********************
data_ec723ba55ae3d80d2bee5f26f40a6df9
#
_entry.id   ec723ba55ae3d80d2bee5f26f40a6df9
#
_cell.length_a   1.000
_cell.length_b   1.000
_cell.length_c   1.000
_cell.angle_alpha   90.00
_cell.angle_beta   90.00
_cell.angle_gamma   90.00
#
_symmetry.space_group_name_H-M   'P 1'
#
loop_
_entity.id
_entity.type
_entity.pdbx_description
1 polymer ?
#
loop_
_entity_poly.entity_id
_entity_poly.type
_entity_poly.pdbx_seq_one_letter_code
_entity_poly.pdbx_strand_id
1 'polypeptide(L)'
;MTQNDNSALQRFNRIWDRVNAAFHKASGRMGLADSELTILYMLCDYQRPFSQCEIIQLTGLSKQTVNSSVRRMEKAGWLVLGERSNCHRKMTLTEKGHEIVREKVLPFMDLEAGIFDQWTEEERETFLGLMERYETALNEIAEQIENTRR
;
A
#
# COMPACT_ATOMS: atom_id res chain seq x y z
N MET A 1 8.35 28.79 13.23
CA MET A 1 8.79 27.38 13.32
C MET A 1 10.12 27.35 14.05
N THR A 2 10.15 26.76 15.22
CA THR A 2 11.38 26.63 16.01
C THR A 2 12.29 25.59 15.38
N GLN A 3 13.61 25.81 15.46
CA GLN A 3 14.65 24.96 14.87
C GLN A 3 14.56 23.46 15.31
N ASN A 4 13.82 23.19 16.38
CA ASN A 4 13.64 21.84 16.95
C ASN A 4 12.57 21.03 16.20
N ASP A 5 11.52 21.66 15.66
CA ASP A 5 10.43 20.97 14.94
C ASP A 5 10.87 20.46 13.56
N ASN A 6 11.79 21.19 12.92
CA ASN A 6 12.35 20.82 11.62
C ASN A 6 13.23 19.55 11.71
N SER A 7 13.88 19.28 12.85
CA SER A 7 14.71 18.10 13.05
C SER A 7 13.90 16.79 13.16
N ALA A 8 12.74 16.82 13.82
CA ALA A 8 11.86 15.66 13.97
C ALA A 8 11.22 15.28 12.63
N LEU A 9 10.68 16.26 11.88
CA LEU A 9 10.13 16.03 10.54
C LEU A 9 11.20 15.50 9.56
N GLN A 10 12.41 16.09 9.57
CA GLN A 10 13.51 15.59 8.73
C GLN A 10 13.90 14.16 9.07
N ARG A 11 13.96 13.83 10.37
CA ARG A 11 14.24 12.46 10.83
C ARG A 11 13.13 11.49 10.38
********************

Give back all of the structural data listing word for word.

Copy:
data_ec723ba55ae3d80d2bee5f26f40a6df9
#
_entry.id   ec723ba55ae3d80d2bee5f26f40a6df9
#
_cell.length_a   1.000
_cell.length_b   1.000
_cell.length_c   1.000
_cell.angle_alpha   90.00
_cell.angle_beta   90.00
_cell.angle_gamma   90.00
#
_symmetry.space_group_name_H-M   'P 1'
#
loop_
_entity.id
_entity.type
_entity.pdbx_description
1 polymer ?
#
loop_
_entity_poly.entity_id
_entity_poly.type
_entity_poly.pdbx_seq_one_letter_code
_entity_poly.pdbx_strand_id
1 'polypeptide(L)'
;MTQNDNSALQRFNRIWDRVNAAFHKASGRMGLADSELTILYMLCDYQRPFSQCEIIQLTGLSKQTVNSSVRRMEKAGWLVLGERSNCHRKMTLTEKGHEIVREKVLPFMDLEAGIFDQWTEEERETFLGLMERYETALNEIAEQIENTRR
;
A
#
# COMPACT_ATOMS: atom_id res chain seq x y z
N MET A 1 8.35 28.79 13.23
CA MET A 1 8.79 27.38 13.32
C MET A 1 10.12 27.35 14.05
N THR A 2 10.15 26.76 15.22
CA THR A 2 11.38 26.63 16.01
C THR A 2 12.29 25.59 15.38
N GLN A 3 13.61 25.81 15.46
CA GLN A 3 14.65 24.96 14.87
C GLN A 3 14.56 23.46 15.31
N ASN A 4 13.82 23.19 16.38
CA ASN A 4 13.64 21.84 16.95
C ASN A 4 12.57 21.03 16.20
N ASP A 5 11.52 21.66 15.66
CA ASP A 5 10.43 20.97 14.94
C ASP A 5 10.87 20.46 13.56
N ASN A 6 11.79 21.19 12.92
CA ASN A 6 12.35 20.82 11.62
C ASN A 6 13.23 19.55 11.71
N SER A 7 13.88 19.28 12.85
CA SER A 7 14.71 18.10 13.05
C SER A 7 13.90 16.79 13.16
N ALA A 8 12.74 16.82 13.82
CA ALA A 8 11.86 15.66 13.97
C ALA A 8 11.22 15.28 12.63
N LEU A 9 10.68 16.26 11.88
CA LEU A 9 10.13 16.03 10.54
C LEU A 9 11.20 15.50 9.56
N GLN A 10 12.41 16.09 9.57
CA GLN A 10 13.51 15.59 8.73
C GLN A 10 13.90 14.16 9.07
N ARG A 11 13.96 13.83 10.37
CA ARG A 11 14.24 12.46 10.83
C ARG A 11 13.13 11.49 10.38